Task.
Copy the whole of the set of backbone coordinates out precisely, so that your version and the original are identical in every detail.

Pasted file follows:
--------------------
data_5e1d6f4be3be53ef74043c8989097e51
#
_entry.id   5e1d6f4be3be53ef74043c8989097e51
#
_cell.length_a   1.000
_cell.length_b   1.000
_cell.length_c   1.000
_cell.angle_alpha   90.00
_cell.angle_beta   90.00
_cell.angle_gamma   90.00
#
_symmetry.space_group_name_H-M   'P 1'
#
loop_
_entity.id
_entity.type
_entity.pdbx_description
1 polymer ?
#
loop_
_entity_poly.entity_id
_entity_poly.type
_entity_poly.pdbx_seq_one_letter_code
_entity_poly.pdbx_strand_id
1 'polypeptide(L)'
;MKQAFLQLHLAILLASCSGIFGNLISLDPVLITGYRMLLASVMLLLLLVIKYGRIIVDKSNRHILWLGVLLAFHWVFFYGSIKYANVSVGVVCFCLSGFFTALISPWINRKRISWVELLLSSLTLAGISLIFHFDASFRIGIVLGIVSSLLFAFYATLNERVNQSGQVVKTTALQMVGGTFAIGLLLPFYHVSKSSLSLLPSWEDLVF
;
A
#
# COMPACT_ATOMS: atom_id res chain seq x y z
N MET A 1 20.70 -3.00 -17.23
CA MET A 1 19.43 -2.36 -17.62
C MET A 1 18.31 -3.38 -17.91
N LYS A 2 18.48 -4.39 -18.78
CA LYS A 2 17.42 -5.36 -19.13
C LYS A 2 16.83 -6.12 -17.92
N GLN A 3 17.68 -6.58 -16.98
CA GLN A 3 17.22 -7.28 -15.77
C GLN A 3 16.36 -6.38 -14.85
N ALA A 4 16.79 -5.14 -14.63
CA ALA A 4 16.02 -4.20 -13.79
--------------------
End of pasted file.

data_5e1d6f4be3be53ef74043c8989097e51
#
_entry.id   5e1d6f4be3be53ef74043c8989097e51
#
_cell.length_a   1.000
_cell.length_b   1.000
_cell.length_c   1.000
_cell.angle_alpha   90.00
_cell.angle_beta   90.00
_cell.angle_gamma   90.00
#
_symmetry.space_group_name_H-M   'P 1'
#
loop_
_entity.id
_entity.type
_entity.pdbx_description
1 polymer ?
#
loop_
_entity_poly.entity_id
_entity_poly.type
_entity_poly.pdbx_seq_one_letter_code
_entity_poly.pdbx_strand_id
1 'polypeptide(L)'
;MKQAFLQLHLAILLASCSGIFGNLISLDPVLITGYRMLLASVMLLLLLVIKYGRIIVDKSNRHILWLGVLLAFHWVFFYGSIKYANVSVGVVCFCLSGFFTALISPWINRKRISWVELLLSSLTLAGISLIFHFDASFRIGIVLGIVSSLLFAFYATLNERVNQSGQVVKTTALQMVGGTFAIGLLLPFYHVSKSSLSLLPSWEDLVF
;
A
#
# COMPACT_ATOMS: atom_id res chain seq x y z
N MET A 1 20.70 -3.00 -17.23
CA MET A 1 19.43 -2.36 -17.62
C MET A 1 18.31 -3.38 -17.91
N LYS A 2 18.48 -4.39 -18.78
CA LYS A 2 17.42 -5.36 -19.13
C LYS A 2 16.83 -6.12 -17.92
N GLN A 3 17.68 -6.58 -16.98
CA GLN A 3 17.22 -7.28 -15.77
C GLN A 3 16.36 -6.38 -14.85
N ALA A 4 16.79 -5.14 -14.63
CA ALA A 4 16.02 -4.20 -13.79